The project is very well constructed as well, and [madis] goes into great detail on his project site about how he was able to build everything and configure the software, and even goes as far as to linking to the sites that helped him figure out how to do everything. If you’ve ever wanted to build a time lapse rig, this is probably the guide to follow. It might even be a good start for building a year-long time lapse video. If you want to take it a step further and add motion to it, check out this time lapse motion rig too!
It’s pretty common to grab a USB webcam when you need something monitored. They’re quick and easy now, most are plug-and-play on almost every modern OS, and they’re cheap. But what happens when you need to monitor more than a few things? Often this means lots of cameras and additional expensive hardware to support the powerful software needed, but [moritz simon geist] and his group’s Madcam software can now do the same thing inexpensively and simply.
Many approaches were considered before the group settled on using PCI to handle the video feeds. Obviously using just USB would cause a bottleneck, but they also found that Ethernet had a very high latency as well. They also tried mixing the video feeds from Raspberry Pis, without much success either. Their computer is a pretty standard AMD with 4 GB of RAM running Xubuntu as well, so as long as you have the PCI slots needed there’s pretty much no limit to what you could do with this software.
At first we scoffed at the price tag of around $500 (including the computer that runs the software) but apparently the sky’s the limit for how much you could spend on a commercial system, so this is actually quite the reduction in cost. Odds are you have a desktop computer anyway, and once you get the software from their Github repository you’re pretty much on your way. So far the creators have tested the software with 10 cameras, but it could be expanded to handle more. It would be even cooler if you could somehow incorporate video feeds from radio sources!
Continue reading “A Non-Infinite But Arbitrariliy Large Number of Video Feeds”
If you grew up playing Pokemon Red or Blue, you might have moved far away from your childhood friends by now. If you’re still playing Pokemon Red or Blue, you can now literally reconnect with these friends using [Pepijn]’s new and improved Game Boy link that lets players trade Pokemon over the internet.
Based on [Pepijn]’s previous work building an Arduino-based Pokemon storage system (which was inspired by a separate project that was able to spoof trades), the device allows a Game Boy (including Pocket, Color, and Advance versions) to connect to the Internet via a Teensy shield. The online waiting room software is called TCPoke which facilitates the Internetting of the Game Boys. From there, all you have to do is connect via the project’s wiki!
The TCPoke software is available on the project’s site. Also, be sure to check out the video below which shows a demonstration of how the software works. There is noticeable delay compared to a direct link between Game Boys, but it functions very well. We didn’t see this link system work for a battle, but it would be interesting to see if it is possible. If so, you might never have to go to a Pokemon League meeting again!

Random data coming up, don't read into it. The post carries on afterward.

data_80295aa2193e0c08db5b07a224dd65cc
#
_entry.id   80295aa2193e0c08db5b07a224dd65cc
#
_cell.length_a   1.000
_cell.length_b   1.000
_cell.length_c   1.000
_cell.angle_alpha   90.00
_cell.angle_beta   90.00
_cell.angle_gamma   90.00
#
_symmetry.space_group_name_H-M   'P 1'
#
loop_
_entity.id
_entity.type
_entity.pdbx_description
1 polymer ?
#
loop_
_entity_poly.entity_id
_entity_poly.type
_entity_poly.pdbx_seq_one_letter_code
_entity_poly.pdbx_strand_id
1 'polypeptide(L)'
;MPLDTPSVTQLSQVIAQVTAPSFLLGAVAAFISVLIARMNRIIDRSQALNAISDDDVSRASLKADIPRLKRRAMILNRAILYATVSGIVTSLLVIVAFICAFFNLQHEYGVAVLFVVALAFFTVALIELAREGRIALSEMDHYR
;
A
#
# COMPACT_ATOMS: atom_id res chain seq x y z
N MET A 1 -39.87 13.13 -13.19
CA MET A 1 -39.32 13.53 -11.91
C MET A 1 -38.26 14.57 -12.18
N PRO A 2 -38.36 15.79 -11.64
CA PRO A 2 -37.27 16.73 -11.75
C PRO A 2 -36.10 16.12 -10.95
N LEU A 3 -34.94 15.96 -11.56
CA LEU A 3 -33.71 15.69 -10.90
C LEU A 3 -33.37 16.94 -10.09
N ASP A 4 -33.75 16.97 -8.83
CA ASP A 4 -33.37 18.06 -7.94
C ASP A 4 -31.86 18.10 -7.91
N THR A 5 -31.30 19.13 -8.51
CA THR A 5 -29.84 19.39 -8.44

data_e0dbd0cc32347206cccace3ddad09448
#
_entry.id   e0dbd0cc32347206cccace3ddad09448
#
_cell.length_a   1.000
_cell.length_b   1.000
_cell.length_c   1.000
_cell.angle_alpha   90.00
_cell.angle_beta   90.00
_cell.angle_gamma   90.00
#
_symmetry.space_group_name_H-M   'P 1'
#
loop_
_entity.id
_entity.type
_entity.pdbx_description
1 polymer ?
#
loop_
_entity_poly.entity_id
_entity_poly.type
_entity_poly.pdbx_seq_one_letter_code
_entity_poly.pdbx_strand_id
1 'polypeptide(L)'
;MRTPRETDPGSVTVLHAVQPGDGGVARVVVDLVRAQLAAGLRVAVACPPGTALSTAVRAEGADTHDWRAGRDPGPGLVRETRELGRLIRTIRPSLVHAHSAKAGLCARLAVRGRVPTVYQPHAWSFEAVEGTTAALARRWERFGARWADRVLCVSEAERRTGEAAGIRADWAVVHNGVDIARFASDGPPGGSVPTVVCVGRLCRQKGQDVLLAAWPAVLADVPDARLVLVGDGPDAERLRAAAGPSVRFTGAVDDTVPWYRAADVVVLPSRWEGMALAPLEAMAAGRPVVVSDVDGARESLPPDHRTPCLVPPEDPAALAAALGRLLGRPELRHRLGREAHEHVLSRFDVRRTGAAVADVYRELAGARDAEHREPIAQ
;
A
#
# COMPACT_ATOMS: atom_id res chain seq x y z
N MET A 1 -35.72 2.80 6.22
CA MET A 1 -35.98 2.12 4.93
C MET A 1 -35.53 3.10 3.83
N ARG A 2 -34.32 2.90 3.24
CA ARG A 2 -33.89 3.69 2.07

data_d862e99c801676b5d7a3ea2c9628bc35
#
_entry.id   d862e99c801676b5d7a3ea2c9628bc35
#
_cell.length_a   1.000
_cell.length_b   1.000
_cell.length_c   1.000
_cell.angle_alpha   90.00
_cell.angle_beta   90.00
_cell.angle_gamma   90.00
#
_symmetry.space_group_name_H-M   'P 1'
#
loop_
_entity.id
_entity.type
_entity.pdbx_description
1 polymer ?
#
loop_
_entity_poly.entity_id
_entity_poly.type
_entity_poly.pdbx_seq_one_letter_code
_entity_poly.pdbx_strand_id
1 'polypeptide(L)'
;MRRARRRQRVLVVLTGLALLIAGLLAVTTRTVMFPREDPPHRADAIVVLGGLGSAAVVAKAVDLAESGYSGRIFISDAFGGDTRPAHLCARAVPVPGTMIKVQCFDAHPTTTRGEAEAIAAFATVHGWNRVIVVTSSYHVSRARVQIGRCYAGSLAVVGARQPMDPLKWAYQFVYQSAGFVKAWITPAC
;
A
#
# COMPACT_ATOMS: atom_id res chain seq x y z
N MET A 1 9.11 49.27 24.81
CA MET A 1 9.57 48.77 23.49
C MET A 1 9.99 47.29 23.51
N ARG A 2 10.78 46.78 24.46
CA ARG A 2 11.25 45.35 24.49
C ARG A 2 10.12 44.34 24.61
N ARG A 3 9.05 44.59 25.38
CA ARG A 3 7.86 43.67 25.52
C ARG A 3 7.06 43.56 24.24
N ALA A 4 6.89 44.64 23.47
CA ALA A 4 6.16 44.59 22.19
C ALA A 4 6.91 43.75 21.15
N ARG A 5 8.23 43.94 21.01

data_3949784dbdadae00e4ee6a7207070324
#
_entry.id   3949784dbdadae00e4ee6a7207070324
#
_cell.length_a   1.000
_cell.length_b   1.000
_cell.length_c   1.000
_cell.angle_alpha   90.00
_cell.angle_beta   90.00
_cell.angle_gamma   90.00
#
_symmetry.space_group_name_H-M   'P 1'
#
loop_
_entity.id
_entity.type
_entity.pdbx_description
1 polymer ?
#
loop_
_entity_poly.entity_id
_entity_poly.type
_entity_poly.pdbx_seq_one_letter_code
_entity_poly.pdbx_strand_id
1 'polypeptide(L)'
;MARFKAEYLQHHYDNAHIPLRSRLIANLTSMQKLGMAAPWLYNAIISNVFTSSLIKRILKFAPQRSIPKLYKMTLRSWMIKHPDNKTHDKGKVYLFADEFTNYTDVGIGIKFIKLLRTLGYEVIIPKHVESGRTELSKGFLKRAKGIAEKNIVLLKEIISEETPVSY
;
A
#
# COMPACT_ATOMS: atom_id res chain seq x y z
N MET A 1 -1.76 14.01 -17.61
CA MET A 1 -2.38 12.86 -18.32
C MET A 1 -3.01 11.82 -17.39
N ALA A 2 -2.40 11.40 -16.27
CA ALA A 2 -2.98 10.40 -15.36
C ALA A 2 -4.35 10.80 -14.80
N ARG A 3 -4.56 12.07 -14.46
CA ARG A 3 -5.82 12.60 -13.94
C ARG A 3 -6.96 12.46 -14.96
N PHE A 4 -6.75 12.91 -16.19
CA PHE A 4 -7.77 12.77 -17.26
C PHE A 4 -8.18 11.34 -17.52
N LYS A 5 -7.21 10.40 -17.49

Continue reading “Use The Internet To Get Your Kadabra To Evolve”
The Nintendo 64 is certainly a classic video game system, with amazing titles like Mario Kart 64 and Super Smash Bros that are still being played across the world today. But, like finding new parts for a classic car, finding an original controller that doesn’t have a sad, wobbly, worn-out joystick is getting to be quite the task. A common solution to this problem is to replace the joystick with one from a Gamecube controller, but the kits to do this are about $20USD, and if that’s too expensive then [Frenetic Rapport] has instructions for doing this hack for about $2.
The first iteration of using a Gamecube stick on an N64 controller was a little haphazard. The sensitivity was off and the timing wasn’t exactly right (very important for Smash Bros.) but the first kit solved these problems. This was the $20 kit that basically had a newer PCB/microcontroller that handled the Gamecube hardware better. The improvement which drove the costs down to $2 involves modifying the original PCB directly rather than replacing it.
While this solution does decrease the cost, it sacrifices the new potentiometer and some of the easier-to-work-with jumpers, but what was also driving this project (in addition to cost) was the fact that the new PCBs were becoming harder to get. It essentially became more feasible to simply modify the existing hardware than to try to source one of the new parts.
Either way you want to go, it’s now very easy to pwn your friends in Smash with a superior controller, rather than using a borked N64 controller you’ve had for 15 years. It’s also great to see hacks like this that come together through necessity and really get into the meat of the hardware. Perhaps we’ll see this controller ported to work with other versions of Super Smash Bros, too!